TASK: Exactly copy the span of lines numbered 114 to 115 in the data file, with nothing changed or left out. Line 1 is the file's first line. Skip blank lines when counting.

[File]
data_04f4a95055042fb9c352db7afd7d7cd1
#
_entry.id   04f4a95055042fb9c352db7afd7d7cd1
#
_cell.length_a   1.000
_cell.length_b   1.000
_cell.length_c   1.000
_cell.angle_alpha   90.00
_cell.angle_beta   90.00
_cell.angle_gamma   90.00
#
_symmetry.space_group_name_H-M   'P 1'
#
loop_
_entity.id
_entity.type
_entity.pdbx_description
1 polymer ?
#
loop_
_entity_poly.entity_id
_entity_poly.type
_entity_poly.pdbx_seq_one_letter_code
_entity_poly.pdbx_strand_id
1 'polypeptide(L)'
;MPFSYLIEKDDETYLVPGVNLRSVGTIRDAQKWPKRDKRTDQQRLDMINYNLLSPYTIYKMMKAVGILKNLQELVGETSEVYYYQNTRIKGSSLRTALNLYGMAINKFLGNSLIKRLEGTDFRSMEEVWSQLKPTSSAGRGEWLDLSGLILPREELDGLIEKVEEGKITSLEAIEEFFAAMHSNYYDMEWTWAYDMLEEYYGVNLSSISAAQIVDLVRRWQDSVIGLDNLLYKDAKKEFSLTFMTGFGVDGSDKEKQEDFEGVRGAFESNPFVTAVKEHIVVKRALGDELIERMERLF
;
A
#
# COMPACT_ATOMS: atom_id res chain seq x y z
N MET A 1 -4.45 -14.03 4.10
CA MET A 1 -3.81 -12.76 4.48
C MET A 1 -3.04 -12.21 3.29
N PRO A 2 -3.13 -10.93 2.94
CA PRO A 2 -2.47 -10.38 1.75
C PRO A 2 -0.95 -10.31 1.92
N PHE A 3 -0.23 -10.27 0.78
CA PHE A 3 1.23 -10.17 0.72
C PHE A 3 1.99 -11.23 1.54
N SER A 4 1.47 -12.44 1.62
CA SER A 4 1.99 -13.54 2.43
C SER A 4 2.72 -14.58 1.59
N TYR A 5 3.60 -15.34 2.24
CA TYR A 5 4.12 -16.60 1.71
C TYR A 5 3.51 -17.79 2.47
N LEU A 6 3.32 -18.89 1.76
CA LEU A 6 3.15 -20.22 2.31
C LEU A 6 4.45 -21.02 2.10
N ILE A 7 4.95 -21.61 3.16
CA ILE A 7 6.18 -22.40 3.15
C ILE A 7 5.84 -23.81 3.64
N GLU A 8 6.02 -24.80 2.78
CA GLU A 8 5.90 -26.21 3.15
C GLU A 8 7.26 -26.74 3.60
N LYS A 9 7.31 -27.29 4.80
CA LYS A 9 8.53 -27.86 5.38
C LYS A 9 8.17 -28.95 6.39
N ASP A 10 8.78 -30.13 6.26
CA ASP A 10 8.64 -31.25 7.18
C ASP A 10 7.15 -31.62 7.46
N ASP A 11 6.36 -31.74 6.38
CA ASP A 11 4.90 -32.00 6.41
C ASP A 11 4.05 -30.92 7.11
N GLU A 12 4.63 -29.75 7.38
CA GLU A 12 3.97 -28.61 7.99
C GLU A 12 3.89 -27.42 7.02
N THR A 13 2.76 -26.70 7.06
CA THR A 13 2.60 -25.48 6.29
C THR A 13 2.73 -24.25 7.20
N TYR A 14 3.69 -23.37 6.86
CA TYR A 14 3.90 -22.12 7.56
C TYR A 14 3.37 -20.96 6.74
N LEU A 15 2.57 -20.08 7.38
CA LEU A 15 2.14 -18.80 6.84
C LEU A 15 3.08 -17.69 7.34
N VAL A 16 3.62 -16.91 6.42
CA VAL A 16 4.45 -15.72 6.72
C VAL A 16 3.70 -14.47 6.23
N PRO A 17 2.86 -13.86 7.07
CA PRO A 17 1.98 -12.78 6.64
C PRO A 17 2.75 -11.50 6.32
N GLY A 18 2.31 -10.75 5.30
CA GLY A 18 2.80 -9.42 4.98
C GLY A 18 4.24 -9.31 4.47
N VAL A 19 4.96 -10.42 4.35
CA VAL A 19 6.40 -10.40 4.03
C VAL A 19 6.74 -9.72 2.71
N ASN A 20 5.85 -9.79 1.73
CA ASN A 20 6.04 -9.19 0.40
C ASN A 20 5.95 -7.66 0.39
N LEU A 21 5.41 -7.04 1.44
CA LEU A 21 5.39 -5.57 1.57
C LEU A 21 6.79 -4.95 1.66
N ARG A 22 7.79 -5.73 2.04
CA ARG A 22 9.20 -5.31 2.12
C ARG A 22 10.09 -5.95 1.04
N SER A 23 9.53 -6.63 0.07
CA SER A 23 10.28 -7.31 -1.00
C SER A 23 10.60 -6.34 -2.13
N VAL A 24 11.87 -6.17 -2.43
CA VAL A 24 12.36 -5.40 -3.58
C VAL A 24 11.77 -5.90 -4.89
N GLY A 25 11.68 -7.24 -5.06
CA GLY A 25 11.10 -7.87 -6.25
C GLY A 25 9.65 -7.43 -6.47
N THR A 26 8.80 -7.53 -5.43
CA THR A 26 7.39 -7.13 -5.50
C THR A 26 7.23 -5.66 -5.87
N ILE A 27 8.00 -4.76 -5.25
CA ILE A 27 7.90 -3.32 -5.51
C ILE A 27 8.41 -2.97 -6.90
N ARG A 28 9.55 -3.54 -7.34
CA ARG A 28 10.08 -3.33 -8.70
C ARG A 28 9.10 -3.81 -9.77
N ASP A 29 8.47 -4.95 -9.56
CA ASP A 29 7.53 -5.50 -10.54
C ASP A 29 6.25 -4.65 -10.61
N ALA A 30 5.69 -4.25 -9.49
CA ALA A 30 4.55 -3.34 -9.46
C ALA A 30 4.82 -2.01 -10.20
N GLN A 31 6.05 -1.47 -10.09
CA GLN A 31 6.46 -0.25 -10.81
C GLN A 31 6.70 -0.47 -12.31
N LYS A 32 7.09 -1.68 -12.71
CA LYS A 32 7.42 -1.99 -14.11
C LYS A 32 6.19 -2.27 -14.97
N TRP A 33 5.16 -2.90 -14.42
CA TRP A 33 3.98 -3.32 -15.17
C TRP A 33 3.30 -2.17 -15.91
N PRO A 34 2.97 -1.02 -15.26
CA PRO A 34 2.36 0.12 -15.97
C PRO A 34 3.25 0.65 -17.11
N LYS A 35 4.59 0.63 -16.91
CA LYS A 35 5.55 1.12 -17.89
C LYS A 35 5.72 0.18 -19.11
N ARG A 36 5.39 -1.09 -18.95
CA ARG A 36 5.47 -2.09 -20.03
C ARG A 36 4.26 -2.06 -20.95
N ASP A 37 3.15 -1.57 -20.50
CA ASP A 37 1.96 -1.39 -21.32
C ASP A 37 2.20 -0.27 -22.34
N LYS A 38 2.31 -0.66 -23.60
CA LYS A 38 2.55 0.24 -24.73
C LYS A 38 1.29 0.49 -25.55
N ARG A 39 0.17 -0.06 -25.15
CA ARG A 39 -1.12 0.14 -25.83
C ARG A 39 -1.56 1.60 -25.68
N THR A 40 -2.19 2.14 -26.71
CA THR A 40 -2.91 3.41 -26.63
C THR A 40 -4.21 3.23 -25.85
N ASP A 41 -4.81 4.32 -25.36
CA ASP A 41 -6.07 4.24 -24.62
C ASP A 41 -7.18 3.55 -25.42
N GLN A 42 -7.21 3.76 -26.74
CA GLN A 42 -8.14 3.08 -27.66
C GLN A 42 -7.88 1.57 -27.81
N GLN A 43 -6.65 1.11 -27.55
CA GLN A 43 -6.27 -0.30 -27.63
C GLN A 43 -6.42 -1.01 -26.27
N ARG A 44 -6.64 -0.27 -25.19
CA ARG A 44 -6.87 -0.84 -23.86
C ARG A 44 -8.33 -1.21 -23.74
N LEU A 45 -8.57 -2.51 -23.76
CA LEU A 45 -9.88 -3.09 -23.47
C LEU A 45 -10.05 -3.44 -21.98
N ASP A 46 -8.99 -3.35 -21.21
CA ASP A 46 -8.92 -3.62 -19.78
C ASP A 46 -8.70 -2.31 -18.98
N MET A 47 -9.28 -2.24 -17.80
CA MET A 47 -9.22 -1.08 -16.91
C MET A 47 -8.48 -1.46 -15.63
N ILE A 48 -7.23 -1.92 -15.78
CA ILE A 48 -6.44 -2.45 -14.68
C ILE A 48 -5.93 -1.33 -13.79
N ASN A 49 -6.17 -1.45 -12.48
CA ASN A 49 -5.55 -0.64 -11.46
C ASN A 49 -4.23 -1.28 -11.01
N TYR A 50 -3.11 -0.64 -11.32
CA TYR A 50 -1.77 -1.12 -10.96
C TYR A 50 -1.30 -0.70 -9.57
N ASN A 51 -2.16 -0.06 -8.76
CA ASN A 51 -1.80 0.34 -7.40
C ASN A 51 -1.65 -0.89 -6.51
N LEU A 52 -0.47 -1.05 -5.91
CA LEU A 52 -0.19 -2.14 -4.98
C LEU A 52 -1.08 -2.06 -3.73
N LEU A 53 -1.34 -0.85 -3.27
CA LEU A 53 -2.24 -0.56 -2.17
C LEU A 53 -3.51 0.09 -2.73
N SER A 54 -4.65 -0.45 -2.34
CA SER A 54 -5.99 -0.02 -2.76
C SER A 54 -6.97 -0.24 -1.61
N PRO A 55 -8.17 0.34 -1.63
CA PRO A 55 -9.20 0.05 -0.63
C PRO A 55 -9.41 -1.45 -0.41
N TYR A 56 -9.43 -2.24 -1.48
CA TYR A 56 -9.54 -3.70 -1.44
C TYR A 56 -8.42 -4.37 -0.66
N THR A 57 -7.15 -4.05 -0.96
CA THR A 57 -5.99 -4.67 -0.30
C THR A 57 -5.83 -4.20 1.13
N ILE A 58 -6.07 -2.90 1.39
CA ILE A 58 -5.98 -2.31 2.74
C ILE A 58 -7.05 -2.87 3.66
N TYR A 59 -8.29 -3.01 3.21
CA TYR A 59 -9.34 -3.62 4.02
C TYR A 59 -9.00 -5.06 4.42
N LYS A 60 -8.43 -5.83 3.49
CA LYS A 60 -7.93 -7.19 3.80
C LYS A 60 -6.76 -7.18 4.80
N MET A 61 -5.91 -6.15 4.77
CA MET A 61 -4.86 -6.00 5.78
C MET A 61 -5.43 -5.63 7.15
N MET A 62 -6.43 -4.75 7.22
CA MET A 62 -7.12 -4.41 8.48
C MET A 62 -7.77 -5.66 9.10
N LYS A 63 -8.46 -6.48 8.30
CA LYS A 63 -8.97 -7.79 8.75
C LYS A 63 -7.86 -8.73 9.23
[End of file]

C ARG A 28 9.10 -3.81 -9.77
N ASP A 29 8.47 -4.95 -9.56